OK God: Your Call! (Being recommended for ordination training) #fb

The octagon of Ely Cathedral, showing the central figure of Christ in Glory - photographed immediately before my BAP, 26th March 2012

The last few weeks have proved to be the culmination of an eighteen month journey which has changed the whole focus of my future ministry. The final stages of this journey have taken place through Lent, and therefore it seems only right to share my news on Easter Morning!

Christ is Risen! He is risen indeed! Alleluia!!

For many years (preceding my training and licensing as a Reader in October 2009), various friends and associates have encouraged me to consider ordination, and I have tried hard to ignore it, taking the whole idea as a bit of a joke.

Becoming a Reader was, I now realise, part of the process God put me through to help me take the idea a little more seriously; a time too when I could focus on learning to preach and teach. In the final year of training various people, including some at my placement parish at All Saints Basingstoke, wondered if one day in the future I’d get ordained. Even as I was licensed I was aware that I didn’t quite ‘fit’ Reader ministry, but I thought this was due to my own inadequacies, rather than anything else; still I refused to take the idea of ordination seriously.

Before Paul, our previous vicar at St Peter’s Yateley left in July 2010, he challenged me to seriously consider whether I was in fact called to be ordained. [He actually pinned me up against a wall, in front of my husband, and said he’d had a vision of me taking my first wedding… “and you know what that means!” were his exact words!]

Paul was fond of telling us to test if ‘words of knowledge’ could be put down to “too much cheese” or were really ‘of God’. I promised him I would take the idea seriously, but hoped I could put that off till after the summer. Yet, his challenge was unwittingly echoed by the Royal Navy Padre (now Archdeacon to the Royal Navy) that I worked with on the Royal Marine funeral I assisted with a couple of weeks later. Why, this gentleman asked, was I a Reader and not a Priest?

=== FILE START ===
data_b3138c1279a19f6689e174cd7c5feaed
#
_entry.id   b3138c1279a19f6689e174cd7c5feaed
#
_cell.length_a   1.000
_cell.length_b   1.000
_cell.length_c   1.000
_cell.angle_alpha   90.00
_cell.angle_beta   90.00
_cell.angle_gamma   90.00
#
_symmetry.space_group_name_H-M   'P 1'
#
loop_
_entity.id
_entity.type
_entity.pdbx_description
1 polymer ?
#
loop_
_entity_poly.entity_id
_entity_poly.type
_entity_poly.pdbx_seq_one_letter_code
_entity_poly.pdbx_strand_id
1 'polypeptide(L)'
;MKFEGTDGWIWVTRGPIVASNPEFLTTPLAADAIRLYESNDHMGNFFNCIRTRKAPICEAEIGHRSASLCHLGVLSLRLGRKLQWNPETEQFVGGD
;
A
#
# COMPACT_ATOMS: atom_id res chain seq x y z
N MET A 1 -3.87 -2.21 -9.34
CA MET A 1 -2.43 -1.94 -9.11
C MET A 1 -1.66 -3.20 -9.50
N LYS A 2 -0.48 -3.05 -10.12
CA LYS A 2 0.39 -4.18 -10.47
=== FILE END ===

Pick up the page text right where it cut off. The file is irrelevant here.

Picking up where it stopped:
Then again, before the end of August that summer, our friend (and previous curate at St Peter’s) challenged me over lunch at her house one Sunday: “When are you going to do something about the priesthood?”

It seemed like God was shouting at me to find out why it was that so many people I respected and trusted where saying this to me so vehemently, because I simply didn’t get what they saw in me that said ‘priest’.

To cut a long story short, in the months that followed, with the help and guidance of various people and books, I quickly came to understand that my passion for the church’s place in the community, the more sacramental forms of worship (in its widest sense), and the wider mission of the church (like those I have worked with through Mothers’ Union and my involvement preparing people for ‘occasional offices‘), were all elements of “me” that marked me out as a potential candidate for priesthood. I ached to ‘bless’ people, to come alongside them on God’s behalf in a way that I’m not totally able to as a Reader. It is like wearing a straight-jacket – Reader Ministry fits, but doesn’t give the freedom to really minister in the way I believe God is truly calling me to do.

I now realise that for me, I had to be a Reader to recognise for myself the call to priesthood that others had already identified as the pattern of my future ministry.

Part of the process has also included the setting aside of other foci in my life, including some of the things that had contributed to me reaching this point. For example, before my final selection conference I told fellow Mothers’ Union Trustees in the Diocese of Winchester that I wouldn’t be standing for election at the next triennial (having already set aside editing the MU Diocesan Newsletter ‘Archway’ last year.)

The beautiful garden (and view of Ely Cathedral) at Bishop Woodford House, where my BAP took place.